Minerals are important for cellular functions, such as transcription and enzyme activity, and are also involved in the metabolism of anticancer chemotherapeutic compounds. Profiling of intracellular elements in individual cells could help in understanding the mechanism of drug resistance in tumors and possibly provide a new strategy of anticancer chemotherapy. Using a recently developed technique of scanning X-ray fluorescence microscopy (SXFM), we analyzed intracellular elements after treatment with cis-diamminedichloro-platinum(II) (CDDP), a platinum-based anticancer agent. The images obtained by SXFM (element array) revealed that the average Pt content of CDDP-resistant cells was 2.6 times less than that of sensitive cells, and the zinc content was inversely correlated with the intracellular Pt content. Data suggested that Zn-related detoxification is responsible for resistance to CDDP. Of Zn-related excretion factors, glutathione was highly correlated with the amount of Zn. The combined treatment of CDDP and a Zn(II) chelator resulted in the incorporation of thrice more Pt with the concomitant down-regulation of glutathione. We propose that the generation of an element array by SXFM opens up new avenues in cancer biology and treatment.
- elemental array
- scanning X-ray fluorescence microscopy
- drug resistance
Cis-Diamminedichloro-platinum(II) (CDDP) is an effective anticancer agent, but tumor cells can become resistant after CDDP-based therapy ( 1). Detoxification of CDDP, an increase in DNA repair, and excretion of CDDP have been implicated as major factors contributing to CDDP resistance ( 1). Incorporated CDDP is excreted by several molecules, such as overexpressed P-glycoprotein ( 2), a zinc-related defense system that is regulated by increased intracellular glutathione (GSH; ref. 3), and the ATP-dependent glutathione S-conjugate export pump (GS-X pump), which plays a role in the vesicle-mediated excretion of GSH-CDDP conjugates from resistant cells ( 4). Recent reports suggest that minerals such as zinc (Zn) and copper (Cu), important for normal cellular functions ( 5), are involved in CDDP resistance ( 6, 7). The simultaneous monitoring of multiple numbers of cellular elements would be helpful in identifying the mechanism of drug resistance in a malignant cell. The recently developed technique of scanning X-ray fluorescence microscopy (SXFM; refs. 8, 9) has made it possible to detect elements of interest by a single measurement and give a profile of these elements at the single-cell level (termed an element array). To examine the efficacy of element array analysis, we analyzed elements before and after treatment with CDDP and compared the element profiles of CDDP-sensitive and CDDP-resistant cells. We showed that the Zn content has an inverse correlation with Pt incorporation owing to a positive linkage with glutathione (GSH), a Zn-dependent detoxification factor. The combined treatment with CDDP and N,N,N,N-tetrakis-(2-pyridylmethyl)-ethylenediamine (TPEN), a Zn (II)-chelator ( 10), increased Pt uptake with a concomitant reduction of intracellular GSH. We propose that the element array is a versatile method suitable for obtaining information about metals involved in drug metabolism and could contribute to a novel strategy for anticancer chemotherapy.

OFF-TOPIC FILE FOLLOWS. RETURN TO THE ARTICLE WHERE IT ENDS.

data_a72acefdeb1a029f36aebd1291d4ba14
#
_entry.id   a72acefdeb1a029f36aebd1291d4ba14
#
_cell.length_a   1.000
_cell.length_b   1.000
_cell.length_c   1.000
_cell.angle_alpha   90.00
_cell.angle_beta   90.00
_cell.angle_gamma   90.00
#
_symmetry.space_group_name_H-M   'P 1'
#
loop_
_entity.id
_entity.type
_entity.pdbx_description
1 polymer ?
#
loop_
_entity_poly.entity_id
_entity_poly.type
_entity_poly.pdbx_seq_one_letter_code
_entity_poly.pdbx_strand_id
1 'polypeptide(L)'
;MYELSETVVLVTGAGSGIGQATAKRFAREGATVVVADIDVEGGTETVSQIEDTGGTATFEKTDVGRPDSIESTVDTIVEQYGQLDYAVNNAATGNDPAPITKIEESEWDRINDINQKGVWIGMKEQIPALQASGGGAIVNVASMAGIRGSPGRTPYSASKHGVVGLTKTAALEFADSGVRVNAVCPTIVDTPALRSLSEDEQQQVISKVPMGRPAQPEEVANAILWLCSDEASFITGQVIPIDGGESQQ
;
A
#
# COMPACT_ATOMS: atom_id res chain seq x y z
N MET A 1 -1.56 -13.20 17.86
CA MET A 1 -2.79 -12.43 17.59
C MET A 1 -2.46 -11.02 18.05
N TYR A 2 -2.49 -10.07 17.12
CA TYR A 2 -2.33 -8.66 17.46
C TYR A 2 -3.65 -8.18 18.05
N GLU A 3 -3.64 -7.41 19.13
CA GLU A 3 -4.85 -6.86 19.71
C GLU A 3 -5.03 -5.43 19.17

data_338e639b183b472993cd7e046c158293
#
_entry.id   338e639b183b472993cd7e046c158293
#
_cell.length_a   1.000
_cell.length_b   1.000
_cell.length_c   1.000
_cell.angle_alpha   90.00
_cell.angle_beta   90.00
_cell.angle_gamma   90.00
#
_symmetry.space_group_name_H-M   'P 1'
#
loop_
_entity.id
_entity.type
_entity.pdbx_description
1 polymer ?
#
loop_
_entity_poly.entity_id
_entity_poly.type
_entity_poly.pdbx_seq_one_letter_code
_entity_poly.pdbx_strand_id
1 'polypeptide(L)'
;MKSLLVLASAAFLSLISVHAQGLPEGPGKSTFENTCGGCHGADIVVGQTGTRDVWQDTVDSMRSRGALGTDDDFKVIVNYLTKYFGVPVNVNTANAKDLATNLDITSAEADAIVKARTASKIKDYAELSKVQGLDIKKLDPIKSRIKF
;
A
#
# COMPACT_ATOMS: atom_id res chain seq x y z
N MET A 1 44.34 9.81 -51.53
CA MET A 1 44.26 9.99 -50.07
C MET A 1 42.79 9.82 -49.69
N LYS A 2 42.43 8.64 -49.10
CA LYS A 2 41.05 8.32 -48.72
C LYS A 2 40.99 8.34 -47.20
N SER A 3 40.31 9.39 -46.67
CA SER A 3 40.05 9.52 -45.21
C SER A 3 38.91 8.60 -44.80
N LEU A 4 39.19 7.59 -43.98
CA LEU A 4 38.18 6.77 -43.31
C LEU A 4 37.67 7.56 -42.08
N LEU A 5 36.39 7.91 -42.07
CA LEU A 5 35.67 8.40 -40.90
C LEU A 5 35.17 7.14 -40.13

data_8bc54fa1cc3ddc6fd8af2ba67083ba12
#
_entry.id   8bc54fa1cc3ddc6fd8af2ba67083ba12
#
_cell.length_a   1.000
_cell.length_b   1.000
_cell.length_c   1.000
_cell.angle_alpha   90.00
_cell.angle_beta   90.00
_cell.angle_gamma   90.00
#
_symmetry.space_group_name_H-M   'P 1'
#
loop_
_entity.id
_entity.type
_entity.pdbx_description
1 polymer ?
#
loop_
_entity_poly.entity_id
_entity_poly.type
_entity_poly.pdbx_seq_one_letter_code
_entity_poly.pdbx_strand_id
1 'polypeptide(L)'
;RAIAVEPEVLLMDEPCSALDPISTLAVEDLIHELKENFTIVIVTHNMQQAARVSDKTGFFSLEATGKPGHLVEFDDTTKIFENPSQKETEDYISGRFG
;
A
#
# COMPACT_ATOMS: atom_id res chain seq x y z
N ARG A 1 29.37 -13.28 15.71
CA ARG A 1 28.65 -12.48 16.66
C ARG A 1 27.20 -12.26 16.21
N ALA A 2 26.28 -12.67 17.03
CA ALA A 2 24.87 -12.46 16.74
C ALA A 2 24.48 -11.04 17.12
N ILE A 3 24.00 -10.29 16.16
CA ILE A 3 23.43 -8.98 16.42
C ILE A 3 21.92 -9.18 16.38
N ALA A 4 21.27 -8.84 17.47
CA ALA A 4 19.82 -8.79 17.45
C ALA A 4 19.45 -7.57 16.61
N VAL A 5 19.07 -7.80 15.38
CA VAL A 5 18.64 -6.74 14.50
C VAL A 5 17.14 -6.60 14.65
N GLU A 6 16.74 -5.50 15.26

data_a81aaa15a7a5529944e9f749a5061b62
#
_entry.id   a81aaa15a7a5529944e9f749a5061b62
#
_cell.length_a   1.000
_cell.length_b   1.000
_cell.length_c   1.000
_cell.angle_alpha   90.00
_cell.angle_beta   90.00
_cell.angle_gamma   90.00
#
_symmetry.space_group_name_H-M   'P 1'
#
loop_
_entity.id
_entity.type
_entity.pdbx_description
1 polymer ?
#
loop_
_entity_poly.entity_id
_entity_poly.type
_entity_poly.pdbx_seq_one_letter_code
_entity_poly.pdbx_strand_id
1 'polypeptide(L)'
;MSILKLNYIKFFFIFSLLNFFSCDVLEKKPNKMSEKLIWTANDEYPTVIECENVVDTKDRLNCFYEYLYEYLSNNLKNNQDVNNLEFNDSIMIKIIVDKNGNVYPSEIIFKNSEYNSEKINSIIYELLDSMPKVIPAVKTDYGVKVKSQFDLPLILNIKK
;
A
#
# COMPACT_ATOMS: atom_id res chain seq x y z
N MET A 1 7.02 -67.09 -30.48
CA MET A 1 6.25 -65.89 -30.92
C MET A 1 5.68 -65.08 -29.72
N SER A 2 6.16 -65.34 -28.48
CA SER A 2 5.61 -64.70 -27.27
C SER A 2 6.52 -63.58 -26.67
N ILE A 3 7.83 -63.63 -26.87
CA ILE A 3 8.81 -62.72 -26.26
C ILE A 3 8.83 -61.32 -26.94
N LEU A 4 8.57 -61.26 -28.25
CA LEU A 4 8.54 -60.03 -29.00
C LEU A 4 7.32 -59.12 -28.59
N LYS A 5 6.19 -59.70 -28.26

Materials and Methods
Element array analysis by scanning X-ray fluorescence microscopy. SXFM was set up at an undulator beamline, BL29XU, of the SPring-8 synchrotron radiation facility ( 11) by combining a Kirkpatrick-Baez–type X-ray focusing system ( 12, 13), an XY-scanning stage for sample mounting, and an energy-dispersive X-ray detector (SDD, Röntec, Co., Ltd.). Monochromatic X-rays at 15 keV for Pt L-line excitation were focused into a 1.5 μm (H) × 0.75 μm (W) spot with a measured flux of ∼1 × 1011 photons/s. The focused X-rays simultaneously yielded the fluorescence of various chemical species in a small volume of sample cells, as shown in Fig. 1A . The fluorescence from each element was taken independently and did not overlap except for the PtLα signal, which was contaminated by ZnKβ ( Fig. 1A). This was corrected by subtraction, as described previously ( 8). In this study, we could also measure PtLβ as a unique signal of Pt ( Fig. 1A). After counts were collected for 4.0 to 8.5 seconds at each pixel of scanning, the detected counts were normalized by incident beam intensity. In addition to the mapping images, an elemental concentration per single cell was calculated from the integrated elemental intensity over the whole mapping image. 10